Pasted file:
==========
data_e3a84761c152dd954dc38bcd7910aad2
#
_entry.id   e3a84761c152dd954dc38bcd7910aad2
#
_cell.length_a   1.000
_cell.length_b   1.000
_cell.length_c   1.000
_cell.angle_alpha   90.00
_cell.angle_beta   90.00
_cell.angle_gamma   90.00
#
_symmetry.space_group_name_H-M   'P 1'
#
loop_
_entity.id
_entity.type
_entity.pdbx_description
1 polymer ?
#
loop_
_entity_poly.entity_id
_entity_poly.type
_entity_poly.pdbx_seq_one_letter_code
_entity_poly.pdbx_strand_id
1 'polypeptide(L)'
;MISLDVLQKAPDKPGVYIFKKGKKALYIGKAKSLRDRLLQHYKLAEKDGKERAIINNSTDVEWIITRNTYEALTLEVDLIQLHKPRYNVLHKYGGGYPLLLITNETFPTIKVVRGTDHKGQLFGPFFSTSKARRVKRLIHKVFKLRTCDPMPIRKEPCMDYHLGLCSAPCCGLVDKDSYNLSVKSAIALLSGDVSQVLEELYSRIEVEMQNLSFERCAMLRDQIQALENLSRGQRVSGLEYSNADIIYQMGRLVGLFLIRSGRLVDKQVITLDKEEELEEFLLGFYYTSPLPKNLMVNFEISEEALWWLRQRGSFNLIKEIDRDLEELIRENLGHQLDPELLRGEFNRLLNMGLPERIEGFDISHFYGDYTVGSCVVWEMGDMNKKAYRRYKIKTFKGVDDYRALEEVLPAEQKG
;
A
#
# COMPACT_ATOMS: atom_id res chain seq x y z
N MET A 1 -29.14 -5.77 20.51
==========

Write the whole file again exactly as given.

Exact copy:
data_e3a84761c152dd954dc38bcd7910aad2
#
_entry.id   e3a84761c152dd954dc38bcd7910aad2
#
_cell.length_a   1.000
_cell.length_b   1.000
_cell.length_c   1.000
_cell.angle_alpha   90.00
_cell.angle_beta   90.00
_cell.angle_gamma   90.00
#
_symmetry.space_group_name_H-M   'P 1'
#
loop_
_entity.id
_entity.type
_entity.pdbx_description
1 polymer ?
#
loop_
_entity_poly.entity_id
_entity_poly.type
_entity_poly.pdbx_seq_one_letter_code
_entity_poly.pdbx_strand_id
1 'polypeptide(L)'
;MISLDVLQKAPDKPGVYIFKKGKKALYIGKAKSLRDRLLQHYKLAEKDGKERAIINNSTDVEWIITRNTYEALTLEVDLIQLHKPRYNVLHKYGGGYPLLLITNETFPTIKVVRGTDHKGQLFGPFFSTSKARRVKRLIHKVFKLRTCDPMPIRKEPCMDYHLGLCSAPCCGLVDKDSYNLSVKSAIALLSGDVSQVLEELYSRIEVEMQNLSFERCAMLRDQIQALENLSRGQRVSGLEYSNADIIYQMGRLVGLFLIRSGRLVDKQVITLDKEEELEEFLLGFYYTSPLPKNLMVNFEISEEALWWLRQRGSFNLIKEIDRDLEELIRENLGHQLDPELLRGEFNRLLNMGLPERIEGFDISHFYGDYTVGSCVVWEMGDMNKKAYRRYKIKTFKGVDDYRALEEVLPAEQKG
;
A
#
# COMPACT_ATOMS: atom_id res chain seq x y z
N MET A 1 -29.14 -5.77 20.51